Jewellery and Ornaments

Embellishment, or the use of jewellery and ornaments, appeared in very early times, based either on a belief in or need for decoration, and has today become a living tradition.

Jewellery was made by small tribes with the natural materials available where they lived, in accordance with their beliefs and customs. It became a part of their tradition and was endowed with symbolic meanings.
Jewellery made of stone, metal, wood, bone, fabric, glass or leftover materials are examples of this cultural heritage.

The tradition of using jewellery and ornaments to complement traditional clothing still exists in traditional societies. The jewellery and ornaments used at wedding ceremonies in Anatolia differ according to the importance of the couple about to be married. For example, on the "henna night" (a party for a bride-to-be during which she and the other guests henna their hands and fingers, generally held one day before the wedding ceremony itself) the bride wears no ornaments, her clothes and jewellery being worn by another girl. It is considered inappropriate for a young girl to adorn herself before marriage, although she will do so before leaving her father's house, either to give a favorable impression or for protection from the evil eye.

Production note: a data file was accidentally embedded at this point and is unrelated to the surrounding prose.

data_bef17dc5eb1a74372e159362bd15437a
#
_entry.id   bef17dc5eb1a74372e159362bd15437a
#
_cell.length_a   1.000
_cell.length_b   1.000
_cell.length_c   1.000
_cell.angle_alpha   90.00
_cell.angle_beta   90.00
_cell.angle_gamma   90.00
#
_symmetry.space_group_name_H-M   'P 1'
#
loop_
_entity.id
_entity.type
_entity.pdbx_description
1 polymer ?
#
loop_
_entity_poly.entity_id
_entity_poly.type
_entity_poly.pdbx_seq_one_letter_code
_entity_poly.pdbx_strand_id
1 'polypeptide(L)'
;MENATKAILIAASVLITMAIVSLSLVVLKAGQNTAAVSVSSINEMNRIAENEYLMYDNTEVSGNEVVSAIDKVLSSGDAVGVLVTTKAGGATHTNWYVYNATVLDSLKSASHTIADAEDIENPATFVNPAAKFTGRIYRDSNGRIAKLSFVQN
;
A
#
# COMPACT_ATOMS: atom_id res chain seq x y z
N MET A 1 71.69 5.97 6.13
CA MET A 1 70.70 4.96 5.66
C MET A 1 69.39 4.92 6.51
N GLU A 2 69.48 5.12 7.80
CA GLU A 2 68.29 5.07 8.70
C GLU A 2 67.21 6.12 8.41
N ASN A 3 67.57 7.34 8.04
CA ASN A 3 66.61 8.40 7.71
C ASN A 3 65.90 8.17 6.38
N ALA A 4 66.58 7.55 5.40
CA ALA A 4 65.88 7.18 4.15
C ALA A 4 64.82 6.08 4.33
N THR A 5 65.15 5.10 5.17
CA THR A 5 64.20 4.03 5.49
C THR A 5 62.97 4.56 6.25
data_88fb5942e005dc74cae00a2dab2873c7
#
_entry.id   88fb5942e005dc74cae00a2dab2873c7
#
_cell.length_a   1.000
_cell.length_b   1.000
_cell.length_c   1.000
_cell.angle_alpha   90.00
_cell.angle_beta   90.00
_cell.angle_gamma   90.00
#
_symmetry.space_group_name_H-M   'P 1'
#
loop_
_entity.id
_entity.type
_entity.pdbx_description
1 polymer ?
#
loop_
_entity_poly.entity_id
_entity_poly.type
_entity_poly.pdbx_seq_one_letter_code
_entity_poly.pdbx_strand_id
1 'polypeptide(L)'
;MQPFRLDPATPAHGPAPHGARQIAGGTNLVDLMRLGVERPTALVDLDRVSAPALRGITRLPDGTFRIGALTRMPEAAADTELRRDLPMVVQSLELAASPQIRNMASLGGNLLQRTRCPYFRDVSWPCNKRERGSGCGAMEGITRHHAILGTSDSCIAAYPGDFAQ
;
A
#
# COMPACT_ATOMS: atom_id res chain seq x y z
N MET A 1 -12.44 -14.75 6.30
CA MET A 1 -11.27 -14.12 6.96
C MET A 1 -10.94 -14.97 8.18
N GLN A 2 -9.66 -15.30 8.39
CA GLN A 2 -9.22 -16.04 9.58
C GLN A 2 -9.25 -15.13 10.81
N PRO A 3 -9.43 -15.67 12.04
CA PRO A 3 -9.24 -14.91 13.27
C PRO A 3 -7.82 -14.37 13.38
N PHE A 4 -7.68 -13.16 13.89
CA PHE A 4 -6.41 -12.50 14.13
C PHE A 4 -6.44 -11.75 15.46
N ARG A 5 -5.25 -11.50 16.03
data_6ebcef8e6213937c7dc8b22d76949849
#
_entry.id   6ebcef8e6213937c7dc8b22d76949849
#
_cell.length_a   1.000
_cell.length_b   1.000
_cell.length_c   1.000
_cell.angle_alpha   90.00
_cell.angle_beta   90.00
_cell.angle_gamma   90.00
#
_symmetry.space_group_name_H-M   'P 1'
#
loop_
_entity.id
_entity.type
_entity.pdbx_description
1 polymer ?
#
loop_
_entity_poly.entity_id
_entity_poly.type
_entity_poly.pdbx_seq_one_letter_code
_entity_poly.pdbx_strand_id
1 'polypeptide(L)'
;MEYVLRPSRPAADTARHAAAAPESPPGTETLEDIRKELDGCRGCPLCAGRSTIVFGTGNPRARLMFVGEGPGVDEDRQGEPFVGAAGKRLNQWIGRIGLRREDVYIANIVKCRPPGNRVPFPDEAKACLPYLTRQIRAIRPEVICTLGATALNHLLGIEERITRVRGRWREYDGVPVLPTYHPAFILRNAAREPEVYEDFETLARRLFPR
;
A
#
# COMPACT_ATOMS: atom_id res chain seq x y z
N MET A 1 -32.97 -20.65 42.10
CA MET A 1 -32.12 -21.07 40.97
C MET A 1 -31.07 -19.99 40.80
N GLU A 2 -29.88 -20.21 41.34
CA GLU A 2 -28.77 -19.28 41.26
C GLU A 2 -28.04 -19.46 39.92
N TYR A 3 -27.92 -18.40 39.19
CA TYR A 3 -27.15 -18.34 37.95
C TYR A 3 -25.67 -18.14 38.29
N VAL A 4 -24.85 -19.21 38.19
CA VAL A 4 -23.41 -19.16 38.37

Jewelry and ornaments are also worn by children and adult males.

Although some traditions are about to disappear, there is a growing interest in using jewelry in accordance with authentic fashion.